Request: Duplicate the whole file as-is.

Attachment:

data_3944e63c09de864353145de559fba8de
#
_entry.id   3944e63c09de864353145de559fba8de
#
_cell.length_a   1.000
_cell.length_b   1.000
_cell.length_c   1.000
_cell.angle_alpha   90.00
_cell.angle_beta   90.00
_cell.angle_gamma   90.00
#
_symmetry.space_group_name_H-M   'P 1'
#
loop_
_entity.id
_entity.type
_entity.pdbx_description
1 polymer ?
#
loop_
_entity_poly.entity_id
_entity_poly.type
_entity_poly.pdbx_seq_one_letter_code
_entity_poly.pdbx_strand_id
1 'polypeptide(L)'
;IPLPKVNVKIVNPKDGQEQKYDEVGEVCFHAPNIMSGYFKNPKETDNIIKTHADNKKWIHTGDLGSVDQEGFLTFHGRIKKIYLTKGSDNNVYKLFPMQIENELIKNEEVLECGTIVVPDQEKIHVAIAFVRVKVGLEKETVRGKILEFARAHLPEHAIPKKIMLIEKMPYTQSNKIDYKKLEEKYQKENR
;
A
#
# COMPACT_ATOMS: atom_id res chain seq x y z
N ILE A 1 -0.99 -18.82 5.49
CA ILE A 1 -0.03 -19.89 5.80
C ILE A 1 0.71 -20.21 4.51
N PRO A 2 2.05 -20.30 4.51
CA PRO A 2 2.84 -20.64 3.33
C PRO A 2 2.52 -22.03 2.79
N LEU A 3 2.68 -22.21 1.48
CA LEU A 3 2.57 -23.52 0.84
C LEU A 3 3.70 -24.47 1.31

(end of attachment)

data_3944e63c09de864353145de559fba8de
#
_entry.id   3944e63c09de864353145de559fba8de
#
_cell.length_a   1.000
_cell.length_b   1.000
_cell.length_c   1.000
_cell.angle_alpha   90.00
_cell.angle_beta   90.00
_cell.angle_gamma   90.00
#
_symmetry.space_group_name_H-M   'P 1'
#
loop_
_entity.id
_entity.type
_entity.pdbx_description
1 polymer ?
#
loop_
_entity_poly.entity_id
_entity_poly.type
_entity_poly.pdbx_seq_one_letter_code
_entity_poly.pdbx_strand_id
1 'polypeptide(L)'
;IPLPKVNVKIVNPKDGQEQKYDEVGEVCFHAPNIMSGYFKNPKETDNIIKTHADNKKWIHTGDLGSVDQEGFLTFHGRIKKIYLTKGSDNNVYKLFPMQIENELIKNEEVLECGTIVVPDQEKIHVAIAFVRVKVGLEKETVRGKILEFARAHLPEHAIPKKIMLIEKMPYTQSNKIDYKKLEEKYQKENR
;
A
#
# COMPACT_ATOMS: atom_id res chain seq x y z
N ILE A 1 -0.99 -18.82 5.49
CA ILE A 1 -0.03 -19.89 5.80
C ILE A 1 0.71 -20.21 4.51
N PRO A 2 2.05 -20.30 4.51
CA PRO A 2 2.84 -20.64 3.33
C PRO A 2 2.52 -22.03 2.79
N LEU A 3 2.68 -22.21 1.48
CA LEU A 3 2.57 -23.52 0.84
C LEU A 3 3.70 -24.47 1.31